Australia played 22 games to qualify for the tournament, the most of any nation in history.

Australia World Cup Fixtures, Squad, Group, Guide

Australia’s torturous path through qualification for the 2018 World Cup encompassed 22 games (the most of any nation in history), 11 different opponents and 250,000 kilometres of travel. They only lost twice, but too many draws meant they missed automatic qualification on goal difference to Saudi Arabia. Four tight play-off games followed, before a fourth consecutive World Cup qualification was secured with a 3-1 home win over Honduras in front of nearly 80,000 in Sydney.

Related: World Cup TV Schedule

Key Moments in Qualifying

Mar 2017
Ange Postecoglou introduces a new back-three system which is unconvincing in a 1-1 draw in Tehran against Iraq.
Sep 2017
Australia rack up 44 shots on goal against Thailand, but can only win 2-1. The same night, Saudi Arabia beat Japan 1-0 to consign Australia to the play-offs.
Oct 2017
A report appears in Melbourne’s Herald Sun claiming Postecoglou will quit after the play-offs, whether the team qualifies or not. Postecoglou refuses to confirm or deny the story.
Nov 2017
Australia beat Honduras 3-0 on aggregate to book their place in Russia, but Postecoglou quits his post a week later.

Australia World Cup Group

Australia are in Group C alongside Antoine Griezmann and France, Peru and Denmark.

Australia World Cup Friendlies

On the 23rd of March Australia will travel to Norway for a friendly, before facing Colombia four days later.

  • 23rd March – Norway
  • 27th March – Colombia

Related: World Cup Friendlies

Australia World Cup Fixtures

The Socceroos start their World Cup against France on the 16th of June, and then Christian Eriksen’s Denmark on the 21st and Peru on the 26th.

  • 16th June – France
  • 21st June – Denmark
  • 26th June – Peru

Related: World Cup Fixtures

The Coach

Bert van Marwijk, age 65, (19.05.1952)
Ange Postecoglou quit in November despite leading the team to Asian Cup success in 2015 and the World Cup Finals. “This has been a very tough decision for me,” he said of his decision to stand down. “All this has taken a toll on me both personally and professionally. I have invested all I can knowing how important a period it was for Australian football.” Postecoglou, who won four national league titles as a coach and two as a player, is expected to return to club football. Former Netherlands coach Bert van Marwijk has been announced as the new head coach. The Dutchman offers experience to the role, his crowning achievement getting the Netherlands to the World Cup Final in 2010.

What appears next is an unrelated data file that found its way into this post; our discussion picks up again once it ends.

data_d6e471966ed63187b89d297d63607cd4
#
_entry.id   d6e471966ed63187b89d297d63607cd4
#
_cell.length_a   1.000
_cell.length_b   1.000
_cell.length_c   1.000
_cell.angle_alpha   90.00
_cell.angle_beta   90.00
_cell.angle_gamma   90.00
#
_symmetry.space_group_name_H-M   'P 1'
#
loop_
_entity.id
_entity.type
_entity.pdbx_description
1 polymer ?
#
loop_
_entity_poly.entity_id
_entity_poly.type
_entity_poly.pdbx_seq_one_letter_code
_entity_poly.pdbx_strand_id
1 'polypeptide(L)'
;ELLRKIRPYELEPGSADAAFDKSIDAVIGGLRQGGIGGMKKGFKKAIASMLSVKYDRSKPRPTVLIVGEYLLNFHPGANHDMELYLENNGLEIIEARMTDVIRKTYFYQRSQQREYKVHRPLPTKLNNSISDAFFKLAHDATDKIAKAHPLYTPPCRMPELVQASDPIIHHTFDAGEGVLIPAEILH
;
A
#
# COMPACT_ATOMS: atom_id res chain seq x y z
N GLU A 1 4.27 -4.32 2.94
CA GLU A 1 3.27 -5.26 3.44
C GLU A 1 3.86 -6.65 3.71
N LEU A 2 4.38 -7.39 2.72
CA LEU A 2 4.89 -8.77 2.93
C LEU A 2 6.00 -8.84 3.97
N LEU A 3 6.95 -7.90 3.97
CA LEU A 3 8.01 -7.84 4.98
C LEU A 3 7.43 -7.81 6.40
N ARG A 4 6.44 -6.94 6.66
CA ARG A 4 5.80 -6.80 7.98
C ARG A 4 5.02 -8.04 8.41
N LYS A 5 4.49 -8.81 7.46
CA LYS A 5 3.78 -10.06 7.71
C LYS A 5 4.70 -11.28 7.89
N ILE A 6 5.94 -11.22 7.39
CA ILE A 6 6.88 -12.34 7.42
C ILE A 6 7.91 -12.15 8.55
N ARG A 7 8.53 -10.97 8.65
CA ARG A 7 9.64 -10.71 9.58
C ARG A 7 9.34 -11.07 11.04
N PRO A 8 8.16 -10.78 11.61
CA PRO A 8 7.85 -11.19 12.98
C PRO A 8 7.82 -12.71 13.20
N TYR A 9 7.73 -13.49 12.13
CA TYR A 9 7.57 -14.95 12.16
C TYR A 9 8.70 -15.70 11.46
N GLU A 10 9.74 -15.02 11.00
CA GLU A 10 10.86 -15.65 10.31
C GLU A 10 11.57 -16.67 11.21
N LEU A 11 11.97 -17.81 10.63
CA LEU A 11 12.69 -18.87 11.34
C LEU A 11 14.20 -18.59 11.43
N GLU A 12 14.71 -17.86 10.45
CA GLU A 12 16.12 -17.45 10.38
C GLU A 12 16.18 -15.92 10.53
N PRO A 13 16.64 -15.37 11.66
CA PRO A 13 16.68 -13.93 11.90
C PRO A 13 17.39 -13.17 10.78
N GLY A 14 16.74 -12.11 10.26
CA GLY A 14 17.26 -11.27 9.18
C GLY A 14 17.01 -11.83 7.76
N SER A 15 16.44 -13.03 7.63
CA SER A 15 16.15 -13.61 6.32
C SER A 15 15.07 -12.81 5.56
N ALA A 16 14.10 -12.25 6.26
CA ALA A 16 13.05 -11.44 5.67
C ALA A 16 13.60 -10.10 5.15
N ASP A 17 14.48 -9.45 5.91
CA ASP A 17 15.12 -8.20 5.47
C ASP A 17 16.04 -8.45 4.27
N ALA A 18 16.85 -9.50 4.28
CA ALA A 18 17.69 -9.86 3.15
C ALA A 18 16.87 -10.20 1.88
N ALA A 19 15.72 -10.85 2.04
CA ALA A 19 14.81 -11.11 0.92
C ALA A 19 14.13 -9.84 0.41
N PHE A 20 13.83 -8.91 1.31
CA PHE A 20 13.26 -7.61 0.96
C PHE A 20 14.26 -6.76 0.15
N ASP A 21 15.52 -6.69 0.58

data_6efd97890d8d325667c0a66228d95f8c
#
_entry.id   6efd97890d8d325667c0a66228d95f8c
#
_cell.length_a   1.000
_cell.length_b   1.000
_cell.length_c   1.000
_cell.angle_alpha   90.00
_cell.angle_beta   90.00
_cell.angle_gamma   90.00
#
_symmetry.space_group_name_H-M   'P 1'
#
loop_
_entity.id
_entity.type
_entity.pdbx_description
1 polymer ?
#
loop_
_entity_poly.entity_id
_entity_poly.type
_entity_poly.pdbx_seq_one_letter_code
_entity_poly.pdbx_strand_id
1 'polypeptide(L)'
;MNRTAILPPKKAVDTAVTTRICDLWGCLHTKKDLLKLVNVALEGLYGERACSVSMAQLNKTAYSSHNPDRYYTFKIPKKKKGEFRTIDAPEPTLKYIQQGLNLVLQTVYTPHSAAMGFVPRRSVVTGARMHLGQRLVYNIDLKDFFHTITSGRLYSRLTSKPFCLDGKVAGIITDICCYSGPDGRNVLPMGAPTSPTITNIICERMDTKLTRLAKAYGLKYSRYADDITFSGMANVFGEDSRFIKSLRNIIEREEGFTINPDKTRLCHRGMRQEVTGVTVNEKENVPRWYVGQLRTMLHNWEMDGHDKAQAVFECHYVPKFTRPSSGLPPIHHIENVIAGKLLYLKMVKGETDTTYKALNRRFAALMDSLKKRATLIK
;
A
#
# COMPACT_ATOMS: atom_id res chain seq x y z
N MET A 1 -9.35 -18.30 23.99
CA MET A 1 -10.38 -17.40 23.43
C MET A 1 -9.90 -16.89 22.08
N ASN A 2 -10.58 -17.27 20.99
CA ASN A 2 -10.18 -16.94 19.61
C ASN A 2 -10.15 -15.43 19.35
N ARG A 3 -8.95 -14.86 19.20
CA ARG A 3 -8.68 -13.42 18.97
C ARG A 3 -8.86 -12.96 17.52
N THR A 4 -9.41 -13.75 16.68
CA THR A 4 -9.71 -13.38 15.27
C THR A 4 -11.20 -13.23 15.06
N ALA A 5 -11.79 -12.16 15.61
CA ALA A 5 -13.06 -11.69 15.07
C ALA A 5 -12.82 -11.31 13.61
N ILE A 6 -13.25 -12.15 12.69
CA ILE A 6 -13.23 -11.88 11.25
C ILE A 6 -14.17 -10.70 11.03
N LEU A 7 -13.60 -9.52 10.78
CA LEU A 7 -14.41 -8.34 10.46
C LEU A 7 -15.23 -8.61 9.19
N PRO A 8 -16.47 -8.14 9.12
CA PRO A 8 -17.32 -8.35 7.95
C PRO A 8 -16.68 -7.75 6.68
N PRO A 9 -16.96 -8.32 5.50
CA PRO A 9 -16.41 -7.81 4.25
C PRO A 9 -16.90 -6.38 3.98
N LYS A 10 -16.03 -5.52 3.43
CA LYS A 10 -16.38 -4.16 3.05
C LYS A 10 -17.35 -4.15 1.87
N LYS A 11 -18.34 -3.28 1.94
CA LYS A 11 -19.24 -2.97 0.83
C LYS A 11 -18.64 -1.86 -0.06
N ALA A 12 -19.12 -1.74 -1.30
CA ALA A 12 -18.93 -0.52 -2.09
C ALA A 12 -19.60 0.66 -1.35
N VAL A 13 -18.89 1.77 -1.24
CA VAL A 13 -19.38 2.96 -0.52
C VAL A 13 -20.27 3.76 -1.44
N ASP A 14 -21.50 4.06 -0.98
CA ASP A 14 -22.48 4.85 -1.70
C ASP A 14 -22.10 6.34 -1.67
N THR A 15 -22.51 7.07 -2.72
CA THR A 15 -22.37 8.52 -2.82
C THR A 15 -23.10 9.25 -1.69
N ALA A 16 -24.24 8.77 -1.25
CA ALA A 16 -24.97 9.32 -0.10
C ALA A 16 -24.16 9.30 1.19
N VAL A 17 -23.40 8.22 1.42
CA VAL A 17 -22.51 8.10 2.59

Saudi: Van Marwijk had been coaching Saudi Arabia from 2015 to 2017 (Getty Images)

The Players
Aaron Mooy is regarded as the best of the new generation. However, he had a big fallout with Postecoglou after being left on the bench for the second leg of the Syria tie.
Mile Jedinak again proved his worth upon his return from a long injury lay-off against Honduras, hitting a hat-trick in the second leg.
Tim Cahill, now 38, put a question mark against his participation in a fourth consecutive World Cup by claiming he needs “more game time” with Melbourne City if he is to make Russia. Even at 38, he is still a vital cog.
Matt Jurman made his senior bow on the left side of the back three in the away leg of the AFC play-off against Syria and looked very much at home.

Australia World Cup Squad

Australia are yet to announce their 2018 World Cup squad.

Australia World Cup Injuries

We will update you with injuries regularly.

Related: World Cup Stadiums 

Generation: Mooy is regarded as the best of the new generation (Getty Images)

The Unanswered Questions

Who will score the goals?
Australia create a lot of chances but don’t convert enough. Tomi Juric has done a reasonable job, while Jamie Maclaren could be a contender.

Inconsistent: Rogic is a good player, but has to prove himself at international level (Getty Images)

Will the back three be discarded?
The new system leaked goals initially, although the return of Mile Jedinak helped provide more security. It’s a risky tactic against the top teams in the world, although strangely it worked best in the Confederations Cup against the South American champions, Chile.

Will Tom Rogic be able to justify his reputation in Russia?
Alongside Aaron Mooy, Rogic is Australia’s most gifted performer, but he has been inconsistent for his country.

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